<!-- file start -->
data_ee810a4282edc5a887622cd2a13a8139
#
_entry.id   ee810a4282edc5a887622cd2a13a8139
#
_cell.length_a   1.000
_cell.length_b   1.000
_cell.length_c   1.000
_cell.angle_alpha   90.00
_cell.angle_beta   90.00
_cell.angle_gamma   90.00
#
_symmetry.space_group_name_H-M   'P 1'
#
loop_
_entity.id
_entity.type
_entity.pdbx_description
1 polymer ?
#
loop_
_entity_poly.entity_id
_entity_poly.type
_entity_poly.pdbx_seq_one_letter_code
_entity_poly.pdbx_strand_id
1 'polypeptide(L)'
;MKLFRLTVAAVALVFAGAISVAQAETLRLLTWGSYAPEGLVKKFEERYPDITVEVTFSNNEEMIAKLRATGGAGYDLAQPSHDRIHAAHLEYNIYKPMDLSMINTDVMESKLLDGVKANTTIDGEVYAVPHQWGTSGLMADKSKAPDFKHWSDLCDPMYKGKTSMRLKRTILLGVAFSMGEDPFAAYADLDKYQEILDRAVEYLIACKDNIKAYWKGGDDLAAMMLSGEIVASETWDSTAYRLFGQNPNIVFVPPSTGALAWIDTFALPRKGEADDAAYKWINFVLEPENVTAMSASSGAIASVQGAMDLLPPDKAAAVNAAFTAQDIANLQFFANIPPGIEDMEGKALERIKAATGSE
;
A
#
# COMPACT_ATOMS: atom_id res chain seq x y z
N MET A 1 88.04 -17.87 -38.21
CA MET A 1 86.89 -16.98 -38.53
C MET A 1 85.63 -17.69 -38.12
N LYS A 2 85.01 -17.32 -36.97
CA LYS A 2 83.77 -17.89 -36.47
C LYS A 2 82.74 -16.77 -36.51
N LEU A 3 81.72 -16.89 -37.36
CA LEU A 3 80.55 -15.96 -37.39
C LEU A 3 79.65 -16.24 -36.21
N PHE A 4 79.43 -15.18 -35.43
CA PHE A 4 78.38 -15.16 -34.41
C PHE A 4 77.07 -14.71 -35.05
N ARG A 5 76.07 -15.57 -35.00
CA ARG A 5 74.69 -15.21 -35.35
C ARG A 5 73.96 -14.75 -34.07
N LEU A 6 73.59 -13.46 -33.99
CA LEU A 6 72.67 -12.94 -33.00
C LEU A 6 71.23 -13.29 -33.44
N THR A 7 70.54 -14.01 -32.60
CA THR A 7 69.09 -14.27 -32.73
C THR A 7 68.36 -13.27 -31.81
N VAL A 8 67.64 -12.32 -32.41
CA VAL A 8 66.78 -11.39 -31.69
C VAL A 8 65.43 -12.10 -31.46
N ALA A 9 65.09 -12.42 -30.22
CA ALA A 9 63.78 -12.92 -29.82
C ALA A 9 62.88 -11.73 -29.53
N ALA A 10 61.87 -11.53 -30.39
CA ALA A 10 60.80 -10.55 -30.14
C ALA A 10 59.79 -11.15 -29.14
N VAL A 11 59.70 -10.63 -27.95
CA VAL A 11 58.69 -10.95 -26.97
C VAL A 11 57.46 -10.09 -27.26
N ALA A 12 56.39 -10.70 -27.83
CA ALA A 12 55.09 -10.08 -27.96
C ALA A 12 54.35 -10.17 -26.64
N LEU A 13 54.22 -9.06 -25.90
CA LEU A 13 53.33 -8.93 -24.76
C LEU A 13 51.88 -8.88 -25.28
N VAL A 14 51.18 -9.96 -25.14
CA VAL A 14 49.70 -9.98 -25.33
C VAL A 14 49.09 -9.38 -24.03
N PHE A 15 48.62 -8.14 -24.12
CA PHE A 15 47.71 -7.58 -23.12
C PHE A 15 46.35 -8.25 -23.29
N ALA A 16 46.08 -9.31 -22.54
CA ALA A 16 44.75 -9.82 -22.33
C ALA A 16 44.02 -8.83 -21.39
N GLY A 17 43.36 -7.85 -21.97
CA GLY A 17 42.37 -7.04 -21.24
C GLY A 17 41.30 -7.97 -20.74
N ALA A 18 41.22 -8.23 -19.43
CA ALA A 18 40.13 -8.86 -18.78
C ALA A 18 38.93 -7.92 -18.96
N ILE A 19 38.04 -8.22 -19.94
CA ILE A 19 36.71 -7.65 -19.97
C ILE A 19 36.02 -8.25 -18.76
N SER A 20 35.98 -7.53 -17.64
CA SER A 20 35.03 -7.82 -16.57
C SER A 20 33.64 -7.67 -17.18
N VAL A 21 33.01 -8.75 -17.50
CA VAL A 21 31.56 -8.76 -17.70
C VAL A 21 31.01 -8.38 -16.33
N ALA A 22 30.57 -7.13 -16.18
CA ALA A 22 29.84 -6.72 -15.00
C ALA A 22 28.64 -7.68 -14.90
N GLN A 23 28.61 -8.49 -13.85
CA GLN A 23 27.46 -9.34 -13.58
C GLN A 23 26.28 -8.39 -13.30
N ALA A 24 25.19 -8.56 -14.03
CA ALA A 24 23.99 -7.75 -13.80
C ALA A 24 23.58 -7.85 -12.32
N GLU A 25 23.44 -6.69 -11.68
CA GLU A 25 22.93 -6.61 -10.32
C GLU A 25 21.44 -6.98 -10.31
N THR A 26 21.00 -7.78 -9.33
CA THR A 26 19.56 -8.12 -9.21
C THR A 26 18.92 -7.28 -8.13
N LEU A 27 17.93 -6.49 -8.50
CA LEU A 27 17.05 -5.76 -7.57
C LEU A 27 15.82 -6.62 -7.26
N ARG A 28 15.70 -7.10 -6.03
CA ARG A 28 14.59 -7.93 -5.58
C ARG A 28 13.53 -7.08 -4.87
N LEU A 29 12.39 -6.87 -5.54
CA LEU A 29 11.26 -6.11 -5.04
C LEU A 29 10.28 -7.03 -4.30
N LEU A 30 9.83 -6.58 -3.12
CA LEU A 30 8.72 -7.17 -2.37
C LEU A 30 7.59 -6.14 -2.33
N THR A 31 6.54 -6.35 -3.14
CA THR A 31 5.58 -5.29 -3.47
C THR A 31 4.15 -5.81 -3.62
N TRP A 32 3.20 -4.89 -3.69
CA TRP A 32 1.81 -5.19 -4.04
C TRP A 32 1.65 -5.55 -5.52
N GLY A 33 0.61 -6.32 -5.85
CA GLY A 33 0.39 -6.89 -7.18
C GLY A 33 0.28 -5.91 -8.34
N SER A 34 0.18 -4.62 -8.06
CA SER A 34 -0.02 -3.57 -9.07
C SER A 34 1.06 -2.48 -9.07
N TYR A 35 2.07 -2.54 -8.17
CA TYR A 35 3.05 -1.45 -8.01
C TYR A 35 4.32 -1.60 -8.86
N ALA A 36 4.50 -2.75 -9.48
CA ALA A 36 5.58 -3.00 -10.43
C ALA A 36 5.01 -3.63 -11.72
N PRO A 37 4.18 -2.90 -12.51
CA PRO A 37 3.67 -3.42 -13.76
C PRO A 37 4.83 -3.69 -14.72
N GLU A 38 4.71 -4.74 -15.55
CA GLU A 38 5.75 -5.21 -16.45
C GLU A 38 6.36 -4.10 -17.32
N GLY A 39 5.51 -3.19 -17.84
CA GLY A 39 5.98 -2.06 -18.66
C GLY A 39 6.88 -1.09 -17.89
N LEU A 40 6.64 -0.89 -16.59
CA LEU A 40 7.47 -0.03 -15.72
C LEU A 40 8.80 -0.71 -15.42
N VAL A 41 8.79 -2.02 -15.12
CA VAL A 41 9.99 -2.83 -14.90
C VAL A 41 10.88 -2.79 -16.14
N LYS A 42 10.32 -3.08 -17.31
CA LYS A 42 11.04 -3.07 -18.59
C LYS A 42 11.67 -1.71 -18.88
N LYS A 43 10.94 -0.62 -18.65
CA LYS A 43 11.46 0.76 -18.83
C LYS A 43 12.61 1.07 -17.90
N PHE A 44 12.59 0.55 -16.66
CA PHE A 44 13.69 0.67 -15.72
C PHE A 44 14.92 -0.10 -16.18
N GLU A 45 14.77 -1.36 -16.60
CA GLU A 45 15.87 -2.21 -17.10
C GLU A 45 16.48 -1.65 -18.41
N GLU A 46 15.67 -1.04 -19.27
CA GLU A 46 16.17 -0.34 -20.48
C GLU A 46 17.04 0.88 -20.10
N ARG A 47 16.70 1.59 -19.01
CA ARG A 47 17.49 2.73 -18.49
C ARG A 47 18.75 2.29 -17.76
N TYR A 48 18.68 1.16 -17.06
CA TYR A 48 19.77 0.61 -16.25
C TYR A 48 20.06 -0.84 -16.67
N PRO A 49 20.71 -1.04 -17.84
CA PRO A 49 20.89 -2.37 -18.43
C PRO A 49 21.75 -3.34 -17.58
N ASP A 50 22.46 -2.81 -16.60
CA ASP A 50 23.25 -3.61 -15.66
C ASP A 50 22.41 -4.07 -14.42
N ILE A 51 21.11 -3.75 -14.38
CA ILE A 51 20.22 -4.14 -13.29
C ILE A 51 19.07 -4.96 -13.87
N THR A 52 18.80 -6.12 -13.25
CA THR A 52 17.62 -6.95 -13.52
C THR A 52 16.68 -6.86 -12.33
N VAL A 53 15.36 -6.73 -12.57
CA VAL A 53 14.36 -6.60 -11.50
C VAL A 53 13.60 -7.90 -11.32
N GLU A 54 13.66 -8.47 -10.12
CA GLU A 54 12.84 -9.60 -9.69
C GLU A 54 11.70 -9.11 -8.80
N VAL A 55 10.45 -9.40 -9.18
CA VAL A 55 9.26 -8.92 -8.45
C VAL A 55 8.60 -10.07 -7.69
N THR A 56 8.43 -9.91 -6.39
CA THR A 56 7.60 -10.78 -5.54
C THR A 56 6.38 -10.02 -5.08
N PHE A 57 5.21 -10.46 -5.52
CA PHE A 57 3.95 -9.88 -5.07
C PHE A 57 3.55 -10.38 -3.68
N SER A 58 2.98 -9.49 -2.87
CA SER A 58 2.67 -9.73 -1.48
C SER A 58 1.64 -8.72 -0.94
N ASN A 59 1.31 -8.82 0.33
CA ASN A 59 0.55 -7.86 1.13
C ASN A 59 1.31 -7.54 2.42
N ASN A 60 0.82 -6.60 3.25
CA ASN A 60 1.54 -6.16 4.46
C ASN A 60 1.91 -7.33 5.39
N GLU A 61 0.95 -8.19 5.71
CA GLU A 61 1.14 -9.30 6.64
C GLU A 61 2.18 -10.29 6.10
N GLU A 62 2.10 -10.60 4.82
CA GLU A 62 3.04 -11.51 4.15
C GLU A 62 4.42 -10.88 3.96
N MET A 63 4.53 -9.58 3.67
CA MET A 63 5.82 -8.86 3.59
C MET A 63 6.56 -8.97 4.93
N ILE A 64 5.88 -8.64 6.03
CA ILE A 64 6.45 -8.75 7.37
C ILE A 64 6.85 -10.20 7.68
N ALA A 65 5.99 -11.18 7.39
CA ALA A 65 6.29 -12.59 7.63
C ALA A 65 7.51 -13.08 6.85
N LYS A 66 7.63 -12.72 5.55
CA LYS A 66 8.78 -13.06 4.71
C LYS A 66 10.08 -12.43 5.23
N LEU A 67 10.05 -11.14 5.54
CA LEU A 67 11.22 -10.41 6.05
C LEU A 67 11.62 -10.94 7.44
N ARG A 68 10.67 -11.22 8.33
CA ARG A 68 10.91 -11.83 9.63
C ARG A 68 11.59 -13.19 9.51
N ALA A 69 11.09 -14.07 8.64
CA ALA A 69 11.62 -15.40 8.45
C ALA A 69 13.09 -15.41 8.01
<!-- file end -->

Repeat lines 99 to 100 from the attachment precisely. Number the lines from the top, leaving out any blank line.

C GLN A 23 26.28 -8.39 -13.30
N ALA A 24 25.19 -8.56 -14.03